A lot has happened since my last draft preview. When my article was published, the draft looked like it would favor the Mariners. At the time, the first two picks in the draft were expected to be Stanford pitcher Mark Appel and high school flame thrower, Lucas Giolito. This arrangement would have catcher Mike Zunino and outfielder Byron Buxton on the board for the Mariners, both of whom would have been an excellent fit for this organization.
However, since then, Giolito sprained his UCL and Appel has shown inconsistency this spring. As a result, both of their draft stocks have fallen. According to Baseball America, the first two picks of the draft will now be Zunino and Buxton, leaving the Mariners in a tough situation.
Here is what the draft will look like if Zunino and Buxton are taken with the first two picks. The Mariners will be faced with the decision of adding yet another arm to the pitcher-loaded farm system, or reaching a few picks up for a necessary position player.
Between names like, Danny Hultzen, James Paxton, Taijuan Walker, Forrest Snow, Carter Capps, Erasmo Ramirez, Stephen Pryor, Hector Noesi, Blake Beavan, and Chance Ruffin, the Mariners don’t have much of a need for another young pitcher. If they do choose to pick one, there will be many options available. One of these is the previously projected first pick, Mark Appel who brings a plus fastball and two good offspeeds. However, Appel’s fastball has not shown the tail in the spring that it has previously, leading to a slightly disappointing college season thus far.
Other pitching options include Kevin Gausman, Max Fried, Lance Mccullers, and Lucas Giolito. If Giolito can show that he has mostly recovered from his injury, I might like to see the Mariners take him if he is on the board at the third pick. Despite the elbow problems this spring, Giolito’s 6’6” frame, mid-upper 90’s fastball, devastating power curve, and excellent changeup could be worth the risk. Considering the impressive pitching depth in the Mariner organization, this is an ideal year to take a chance on a high risk, high reward type guy like Giolito. The last time the M’s gambled on a pitcher was Taijuan Walker, and it appears that that choice will pay dividends. While you never want to squander a high pick, if there is a year to take a big risk on a big time talent, this is the year. That being said, we saw the Mariners shy away from a big prospect battling the injury bug when they passed on third baseman Anthony Rendon in last year’s draft. Only time will tell if they demonstrate the same type of cautiousness this year.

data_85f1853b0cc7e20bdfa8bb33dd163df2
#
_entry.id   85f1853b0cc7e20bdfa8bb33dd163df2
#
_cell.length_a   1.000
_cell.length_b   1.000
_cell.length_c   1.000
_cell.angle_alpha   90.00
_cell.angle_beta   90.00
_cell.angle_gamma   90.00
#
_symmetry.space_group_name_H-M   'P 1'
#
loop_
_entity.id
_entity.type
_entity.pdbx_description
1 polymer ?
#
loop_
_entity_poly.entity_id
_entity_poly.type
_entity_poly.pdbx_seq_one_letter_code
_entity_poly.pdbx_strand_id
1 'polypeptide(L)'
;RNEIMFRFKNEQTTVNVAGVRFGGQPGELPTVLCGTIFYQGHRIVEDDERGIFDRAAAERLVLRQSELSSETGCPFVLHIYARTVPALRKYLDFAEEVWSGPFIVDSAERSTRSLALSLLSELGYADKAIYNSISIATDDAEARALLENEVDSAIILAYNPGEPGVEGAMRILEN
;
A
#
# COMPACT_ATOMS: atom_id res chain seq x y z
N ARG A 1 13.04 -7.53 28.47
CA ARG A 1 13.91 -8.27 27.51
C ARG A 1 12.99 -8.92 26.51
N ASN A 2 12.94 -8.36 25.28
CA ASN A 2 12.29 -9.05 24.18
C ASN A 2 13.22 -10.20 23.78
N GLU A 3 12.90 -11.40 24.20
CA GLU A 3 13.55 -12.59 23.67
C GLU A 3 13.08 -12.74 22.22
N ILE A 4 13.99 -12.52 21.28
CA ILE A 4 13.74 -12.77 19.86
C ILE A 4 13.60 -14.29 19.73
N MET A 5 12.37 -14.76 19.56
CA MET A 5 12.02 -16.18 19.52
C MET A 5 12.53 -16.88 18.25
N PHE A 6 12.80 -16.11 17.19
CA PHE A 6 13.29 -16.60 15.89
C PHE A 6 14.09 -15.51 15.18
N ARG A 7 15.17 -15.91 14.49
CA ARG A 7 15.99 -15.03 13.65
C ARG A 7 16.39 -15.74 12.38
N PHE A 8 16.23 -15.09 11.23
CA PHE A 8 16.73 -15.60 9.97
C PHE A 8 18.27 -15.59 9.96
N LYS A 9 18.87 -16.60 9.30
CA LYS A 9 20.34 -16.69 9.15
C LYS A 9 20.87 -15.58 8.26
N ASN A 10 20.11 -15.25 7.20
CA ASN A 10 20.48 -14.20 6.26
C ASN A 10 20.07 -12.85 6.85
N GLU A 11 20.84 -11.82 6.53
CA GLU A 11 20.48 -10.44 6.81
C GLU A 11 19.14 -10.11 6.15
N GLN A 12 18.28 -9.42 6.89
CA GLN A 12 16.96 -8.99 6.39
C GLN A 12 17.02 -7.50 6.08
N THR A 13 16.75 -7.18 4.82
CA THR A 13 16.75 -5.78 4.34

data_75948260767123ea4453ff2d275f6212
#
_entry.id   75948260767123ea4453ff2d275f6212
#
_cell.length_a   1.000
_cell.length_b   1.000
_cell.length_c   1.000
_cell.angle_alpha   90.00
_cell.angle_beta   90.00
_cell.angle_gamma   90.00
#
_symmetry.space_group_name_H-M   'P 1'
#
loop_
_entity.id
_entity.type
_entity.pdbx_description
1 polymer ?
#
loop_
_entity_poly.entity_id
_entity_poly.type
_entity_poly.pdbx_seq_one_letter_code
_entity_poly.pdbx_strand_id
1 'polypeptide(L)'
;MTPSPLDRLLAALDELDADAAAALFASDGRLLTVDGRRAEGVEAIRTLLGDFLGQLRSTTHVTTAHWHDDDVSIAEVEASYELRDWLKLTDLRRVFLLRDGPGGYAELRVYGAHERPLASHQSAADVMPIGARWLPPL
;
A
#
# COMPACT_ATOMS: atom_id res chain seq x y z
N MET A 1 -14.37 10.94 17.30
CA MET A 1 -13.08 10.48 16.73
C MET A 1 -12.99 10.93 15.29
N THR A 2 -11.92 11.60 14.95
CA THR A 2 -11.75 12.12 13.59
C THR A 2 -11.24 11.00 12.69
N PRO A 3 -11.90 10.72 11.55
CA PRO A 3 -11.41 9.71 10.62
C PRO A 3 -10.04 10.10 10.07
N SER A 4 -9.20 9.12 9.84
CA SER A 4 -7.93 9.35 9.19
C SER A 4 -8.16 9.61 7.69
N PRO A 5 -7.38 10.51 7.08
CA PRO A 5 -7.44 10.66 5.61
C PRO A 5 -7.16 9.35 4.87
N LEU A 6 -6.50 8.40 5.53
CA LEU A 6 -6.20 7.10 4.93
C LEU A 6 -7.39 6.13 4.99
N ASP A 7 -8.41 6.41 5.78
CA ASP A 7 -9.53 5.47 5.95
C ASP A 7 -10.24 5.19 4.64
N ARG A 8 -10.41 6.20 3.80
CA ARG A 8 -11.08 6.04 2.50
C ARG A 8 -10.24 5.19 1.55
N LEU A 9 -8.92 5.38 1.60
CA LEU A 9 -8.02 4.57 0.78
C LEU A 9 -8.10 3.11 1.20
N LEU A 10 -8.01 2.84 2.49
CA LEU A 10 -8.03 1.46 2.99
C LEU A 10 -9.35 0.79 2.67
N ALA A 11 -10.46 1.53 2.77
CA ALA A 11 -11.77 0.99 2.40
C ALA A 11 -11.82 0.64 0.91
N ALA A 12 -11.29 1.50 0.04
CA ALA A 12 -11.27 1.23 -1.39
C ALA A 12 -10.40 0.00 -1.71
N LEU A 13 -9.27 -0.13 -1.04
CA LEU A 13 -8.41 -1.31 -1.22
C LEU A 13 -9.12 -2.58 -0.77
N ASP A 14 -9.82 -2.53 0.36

If the Mariners don’t want a pitcher, there are a limited amount of position players that are worthy of a top 10 pick. Just as luck would have it for the Mariners, a majority of the better position players in the draft after Zunino and Buxton are shortstops. Deven Marrero, Gavin Cecchini, and Puerto Rico native Carlos Correa are all upper first round picks at shortstop. Since the Mariners are loaded at this position with Franklin, Miller, and Trunifel, don’t expect the M’s to take any of these guys.
There are a couple of outfield options as well in David Dahl and Albert Almora. However, both of these guys have hovered in the early teens in draft projections, so the Mariners would need to see something that would justify picking one of them ten spots ahead of their expected value.
If Zunino and Buxton are gone before the Mariners pick, this could be a pretty unproductive draft for Seattle. If nothing else, they can use their draft pick as trade bait down the road. I would encourage all of you to start rooting for Mark Appel, because a good remainder of the season for him would probably result in him being taken in the first two picks which would mean that either Buxton or Zunino would be available when the Mariners take their pick.